Naty – Sí, sin embargo, yo creo que hay más movida de TMM en España dentro del español, pero queremos expandir para Latinoamérica y lo que pasa es que el marco de TMM macroeconómico nos puede ayudar dar a entender cómo funcionan las cosas. Incluso cuando no haya tanta soberanía se puede usarla como en Argentina donde tenían Plan Jefes, una garantía de trabajo. Pero sin embargo, igual dicen –No, no puedes hacer nada ahi, porque estan vinculado al dólar y tienen la deuda externa y bla bla bla– pero sí, se puede hacer programas;  se puede gastar. Pero también tienen muy arraigado esta idea de que . . .  en Chile todo el mundo en la izquierda está hablando de –impuestos a los super ricos– cierto?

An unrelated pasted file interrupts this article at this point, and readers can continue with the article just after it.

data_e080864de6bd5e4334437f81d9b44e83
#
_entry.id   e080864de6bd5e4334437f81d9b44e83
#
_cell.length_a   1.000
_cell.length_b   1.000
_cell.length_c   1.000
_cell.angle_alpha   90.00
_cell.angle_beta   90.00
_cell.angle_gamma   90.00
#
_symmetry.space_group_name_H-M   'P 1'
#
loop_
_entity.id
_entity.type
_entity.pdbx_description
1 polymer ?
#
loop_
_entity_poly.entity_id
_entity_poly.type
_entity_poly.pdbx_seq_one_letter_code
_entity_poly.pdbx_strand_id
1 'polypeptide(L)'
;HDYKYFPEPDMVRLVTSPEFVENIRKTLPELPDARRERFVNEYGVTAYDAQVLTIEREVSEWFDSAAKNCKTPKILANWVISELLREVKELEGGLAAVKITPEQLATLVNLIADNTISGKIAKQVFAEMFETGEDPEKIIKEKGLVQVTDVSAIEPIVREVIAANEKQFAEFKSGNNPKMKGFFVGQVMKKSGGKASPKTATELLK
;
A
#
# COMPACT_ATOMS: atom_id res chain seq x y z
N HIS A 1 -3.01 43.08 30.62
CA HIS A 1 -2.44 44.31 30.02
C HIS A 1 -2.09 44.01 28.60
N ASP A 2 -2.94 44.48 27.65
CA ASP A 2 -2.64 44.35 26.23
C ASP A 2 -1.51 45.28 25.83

Andrés – Como la única manera que hace algo para gastar. 

Naty – Sí y bacán; genial que haya un impuesto a los super ricos, cierto? Pero no es la fuente de gastar. 

Andrés – Exactamente. Esos son los temas que vamos a tocar hoy. Como dice Natalie, tenemos unas camaradas en España que tienen un proyecto de MMT, se llama Red MMT, pero nosotros aquí también queremos abrir esta conversación a Latinoamérica. Bueno, entonces empezando con Colombia;  por el momento que se está viviendo ahorita ¿que está pasando, Daniel ? Cuéntanos un poco sobre ¿qué pasa en Colombia? y ¿cómo se conecta esto con cuestiones de dinero, de gasto público, de austeridad, etc. ?